Study Guide

Basic Algebra - Solving Inequalities

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Solving Inequalities

Solving inequalities isn't that much different than solving equations. Instead of having an equal sign divide the two sides, there's an inequality sign.

However, there's one really important rule:

If we multiply or divide by a negative number, we need to flip the inequality sign.

For example, let's look at -2x + 3 > 5.

-2x + 3 > 5solve like you would -2x + 3 = 5
-2x + 3 - 3 > 5 - 3subtract 3 from each side
-2x > 2simplify
-2x/-2 > 2/-2divide each side by -2
x < -1switch the sign from > to <

With this last example, if we had divided by positive 2 instead of -2, we would've found that -x > 1. So, x < -1 and -x > 1 are really the same thing! That's why we need to switch the sign when we divide or multiply by a negative.

Since we divided by -2, we switched the sign from > to <. Now, just like with equations, we can check our answers. Since x < -1, pick any number less than -1 and plug it into the original inequality (we picked -2).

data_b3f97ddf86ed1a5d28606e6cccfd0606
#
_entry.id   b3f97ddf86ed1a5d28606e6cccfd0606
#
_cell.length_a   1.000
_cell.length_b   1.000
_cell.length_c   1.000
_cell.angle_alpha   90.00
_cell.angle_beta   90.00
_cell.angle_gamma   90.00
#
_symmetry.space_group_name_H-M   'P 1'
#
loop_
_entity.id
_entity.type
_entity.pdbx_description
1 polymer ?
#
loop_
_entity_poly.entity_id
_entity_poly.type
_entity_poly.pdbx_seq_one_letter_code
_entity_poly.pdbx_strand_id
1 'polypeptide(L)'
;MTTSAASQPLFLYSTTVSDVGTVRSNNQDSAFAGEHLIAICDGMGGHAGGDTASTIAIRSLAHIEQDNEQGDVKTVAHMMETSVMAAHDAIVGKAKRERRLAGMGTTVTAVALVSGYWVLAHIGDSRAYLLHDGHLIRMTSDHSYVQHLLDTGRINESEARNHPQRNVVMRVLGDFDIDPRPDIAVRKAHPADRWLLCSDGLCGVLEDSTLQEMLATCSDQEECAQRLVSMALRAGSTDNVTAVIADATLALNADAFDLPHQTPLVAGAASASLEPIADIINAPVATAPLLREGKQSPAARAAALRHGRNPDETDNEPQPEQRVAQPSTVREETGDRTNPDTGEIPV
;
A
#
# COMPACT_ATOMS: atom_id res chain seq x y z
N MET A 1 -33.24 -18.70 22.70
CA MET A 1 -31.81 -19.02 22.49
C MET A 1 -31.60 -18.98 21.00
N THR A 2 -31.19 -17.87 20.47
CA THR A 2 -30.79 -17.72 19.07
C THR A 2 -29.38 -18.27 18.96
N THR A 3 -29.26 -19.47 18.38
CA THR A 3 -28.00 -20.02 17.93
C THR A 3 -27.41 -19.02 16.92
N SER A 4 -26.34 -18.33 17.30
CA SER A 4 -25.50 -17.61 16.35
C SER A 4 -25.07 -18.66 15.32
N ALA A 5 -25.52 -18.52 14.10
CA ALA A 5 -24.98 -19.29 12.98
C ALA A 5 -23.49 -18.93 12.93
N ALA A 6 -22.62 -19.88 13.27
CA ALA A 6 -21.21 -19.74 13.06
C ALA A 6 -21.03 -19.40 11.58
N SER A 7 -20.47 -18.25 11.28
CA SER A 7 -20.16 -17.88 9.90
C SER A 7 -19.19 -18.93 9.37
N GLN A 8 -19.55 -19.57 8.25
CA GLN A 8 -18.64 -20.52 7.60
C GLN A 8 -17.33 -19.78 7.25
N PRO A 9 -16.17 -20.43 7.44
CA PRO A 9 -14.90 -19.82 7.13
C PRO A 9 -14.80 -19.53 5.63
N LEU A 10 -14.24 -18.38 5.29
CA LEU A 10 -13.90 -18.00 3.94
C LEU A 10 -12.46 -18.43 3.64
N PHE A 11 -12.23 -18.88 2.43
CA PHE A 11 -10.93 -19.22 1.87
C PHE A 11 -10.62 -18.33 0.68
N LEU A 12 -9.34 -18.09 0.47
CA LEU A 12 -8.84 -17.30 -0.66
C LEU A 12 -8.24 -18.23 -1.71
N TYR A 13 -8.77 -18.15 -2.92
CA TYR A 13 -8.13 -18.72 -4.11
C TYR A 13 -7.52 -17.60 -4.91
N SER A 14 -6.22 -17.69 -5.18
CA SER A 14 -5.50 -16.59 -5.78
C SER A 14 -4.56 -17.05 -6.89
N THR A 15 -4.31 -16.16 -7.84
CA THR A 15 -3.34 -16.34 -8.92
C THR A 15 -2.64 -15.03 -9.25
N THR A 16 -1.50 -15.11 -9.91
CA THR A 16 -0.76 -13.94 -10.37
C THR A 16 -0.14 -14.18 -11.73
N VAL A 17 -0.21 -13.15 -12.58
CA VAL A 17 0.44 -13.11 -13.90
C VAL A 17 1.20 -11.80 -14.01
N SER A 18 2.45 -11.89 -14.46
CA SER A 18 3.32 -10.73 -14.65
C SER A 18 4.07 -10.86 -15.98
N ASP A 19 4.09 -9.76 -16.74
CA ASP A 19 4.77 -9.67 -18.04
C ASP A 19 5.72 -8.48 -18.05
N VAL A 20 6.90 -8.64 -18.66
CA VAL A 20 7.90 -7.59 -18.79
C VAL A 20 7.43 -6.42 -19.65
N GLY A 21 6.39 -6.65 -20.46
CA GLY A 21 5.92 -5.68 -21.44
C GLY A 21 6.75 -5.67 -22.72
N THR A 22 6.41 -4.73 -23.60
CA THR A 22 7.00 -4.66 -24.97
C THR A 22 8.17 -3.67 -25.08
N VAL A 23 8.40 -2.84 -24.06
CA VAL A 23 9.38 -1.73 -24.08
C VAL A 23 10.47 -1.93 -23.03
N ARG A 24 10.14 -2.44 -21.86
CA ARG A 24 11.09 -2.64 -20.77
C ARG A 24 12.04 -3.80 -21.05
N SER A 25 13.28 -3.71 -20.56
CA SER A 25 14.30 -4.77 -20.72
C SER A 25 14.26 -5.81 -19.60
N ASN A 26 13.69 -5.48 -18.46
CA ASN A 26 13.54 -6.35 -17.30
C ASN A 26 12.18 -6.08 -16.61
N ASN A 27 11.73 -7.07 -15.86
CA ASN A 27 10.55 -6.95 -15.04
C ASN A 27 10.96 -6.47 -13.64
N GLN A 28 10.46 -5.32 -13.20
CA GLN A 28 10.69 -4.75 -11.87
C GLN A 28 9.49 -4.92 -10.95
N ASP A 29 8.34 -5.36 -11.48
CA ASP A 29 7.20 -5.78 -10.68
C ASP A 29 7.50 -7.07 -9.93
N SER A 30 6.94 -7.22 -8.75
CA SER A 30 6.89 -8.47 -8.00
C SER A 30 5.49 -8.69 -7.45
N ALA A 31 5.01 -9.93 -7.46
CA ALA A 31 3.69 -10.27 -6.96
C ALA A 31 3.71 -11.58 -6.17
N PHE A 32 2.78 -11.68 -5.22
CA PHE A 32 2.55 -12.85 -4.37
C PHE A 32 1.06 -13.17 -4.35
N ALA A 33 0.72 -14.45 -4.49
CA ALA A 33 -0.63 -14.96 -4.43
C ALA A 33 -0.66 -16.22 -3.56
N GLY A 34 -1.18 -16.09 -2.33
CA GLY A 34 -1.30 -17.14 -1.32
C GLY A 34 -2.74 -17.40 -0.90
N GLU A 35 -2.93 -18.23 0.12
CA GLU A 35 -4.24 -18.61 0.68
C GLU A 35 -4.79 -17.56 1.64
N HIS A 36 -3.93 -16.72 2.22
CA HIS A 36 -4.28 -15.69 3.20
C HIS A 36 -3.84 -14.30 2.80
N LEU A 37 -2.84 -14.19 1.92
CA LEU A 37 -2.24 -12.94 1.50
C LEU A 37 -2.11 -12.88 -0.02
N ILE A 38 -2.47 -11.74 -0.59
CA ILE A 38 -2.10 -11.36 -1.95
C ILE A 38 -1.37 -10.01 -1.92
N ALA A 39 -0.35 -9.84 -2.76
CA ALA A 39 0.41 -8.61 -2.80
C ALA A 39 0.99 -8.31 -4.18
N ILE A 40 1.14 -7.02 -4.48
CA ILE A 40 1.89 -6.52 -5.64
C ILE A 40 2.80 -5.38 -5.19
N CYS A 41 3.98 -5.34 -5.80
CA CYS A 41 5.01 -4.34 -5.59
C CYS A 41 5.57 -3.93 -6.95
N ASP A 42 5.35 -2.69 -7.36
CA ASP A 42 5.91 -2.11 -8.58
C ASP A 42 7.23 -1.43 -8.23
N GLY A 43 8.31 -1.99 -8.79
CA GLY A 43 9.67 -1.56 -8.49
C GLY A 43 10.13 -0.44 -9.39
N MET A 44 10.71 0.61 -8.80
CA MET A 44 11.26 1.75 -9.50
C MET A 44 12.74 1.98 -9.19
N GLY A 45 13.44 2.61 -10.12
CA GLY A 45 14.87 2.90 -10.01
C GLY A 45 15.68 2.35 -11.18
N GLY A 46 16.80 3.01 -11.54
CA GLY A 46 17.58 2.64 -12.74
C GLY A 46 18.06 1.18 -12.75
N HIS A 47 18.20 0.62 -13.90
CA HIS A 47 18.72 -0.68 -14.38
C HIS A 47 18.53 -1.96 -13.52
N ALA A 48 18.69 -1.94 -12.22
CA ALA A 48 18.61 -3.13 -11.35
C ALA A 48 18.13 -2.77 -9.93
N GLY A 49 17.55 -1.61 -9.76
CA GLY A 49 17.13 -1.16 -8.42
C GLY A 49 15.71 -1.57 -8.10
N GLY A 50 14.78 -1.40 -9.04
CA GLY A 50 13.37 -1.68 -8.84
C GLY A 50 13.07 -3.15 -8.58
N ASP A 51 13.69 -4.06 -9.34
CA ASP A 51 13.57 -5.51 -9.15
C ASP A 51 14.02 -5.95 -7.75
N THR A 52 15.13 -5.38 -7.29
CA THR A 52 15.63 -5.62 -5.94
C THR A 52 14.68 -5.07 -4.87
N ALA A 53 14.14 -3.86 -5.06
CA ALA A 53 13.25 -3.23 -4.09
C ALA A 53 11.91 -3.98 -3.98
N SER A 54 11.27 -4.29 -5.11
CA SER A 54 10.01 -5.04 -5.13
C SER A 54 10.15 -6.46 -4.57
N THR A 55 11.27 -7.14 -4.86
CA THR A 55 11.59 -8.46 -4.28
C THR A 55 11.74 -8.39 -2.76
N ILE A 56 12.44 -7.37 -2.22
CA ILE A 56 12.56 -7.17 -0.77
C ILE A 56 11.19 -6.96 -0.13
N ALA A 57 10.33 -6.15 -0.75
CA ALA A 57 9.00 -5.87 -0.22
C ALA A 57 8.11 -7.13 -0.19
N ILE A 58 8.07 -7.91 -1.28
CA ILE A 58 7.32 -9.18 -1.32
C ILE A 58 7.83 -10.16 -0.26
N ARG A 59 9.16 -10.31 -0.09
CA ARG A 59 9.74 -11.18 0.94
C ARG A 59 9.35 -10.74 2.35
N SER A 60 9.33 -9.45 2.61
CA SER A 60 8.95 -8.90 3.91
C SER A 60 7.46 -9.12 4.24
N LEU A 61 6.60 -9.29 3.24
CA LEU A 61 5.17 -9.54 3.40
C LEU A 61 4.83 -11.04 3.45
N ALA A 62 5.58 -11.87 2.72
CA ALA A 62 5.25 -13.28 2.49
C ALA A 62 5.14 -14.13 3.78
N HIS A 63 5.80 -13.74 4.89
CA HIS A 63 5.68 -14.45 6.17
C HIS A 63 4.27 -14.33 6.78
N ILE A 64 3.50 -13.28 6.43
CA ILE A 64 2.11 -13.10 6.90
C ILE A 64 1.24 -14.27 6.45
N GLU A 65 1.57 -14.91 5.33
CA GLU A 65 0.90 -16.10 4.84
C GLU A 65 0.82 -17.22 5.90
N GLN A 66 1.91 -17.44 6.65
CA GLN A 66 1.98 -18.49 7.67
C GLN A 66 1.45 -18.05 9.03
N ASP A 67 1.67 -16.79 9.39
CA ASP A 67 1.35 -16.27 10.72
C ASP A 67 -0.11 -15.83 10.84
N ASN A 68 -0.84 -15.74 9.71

-2(-2) + 3 > 5

4 + 3 > 5

7 > 5

Yup, 7 is greater than 5, so we can be pretty confident that we solved this correctly. However, unlike equations, we can't be completely sure. If we want to double check our work, that wouldn't be a horrible idea.

Look Out: we only switch the inequality sign if we multiply or divide by a negative number. We don't switch it if we add or subtract a negative number.

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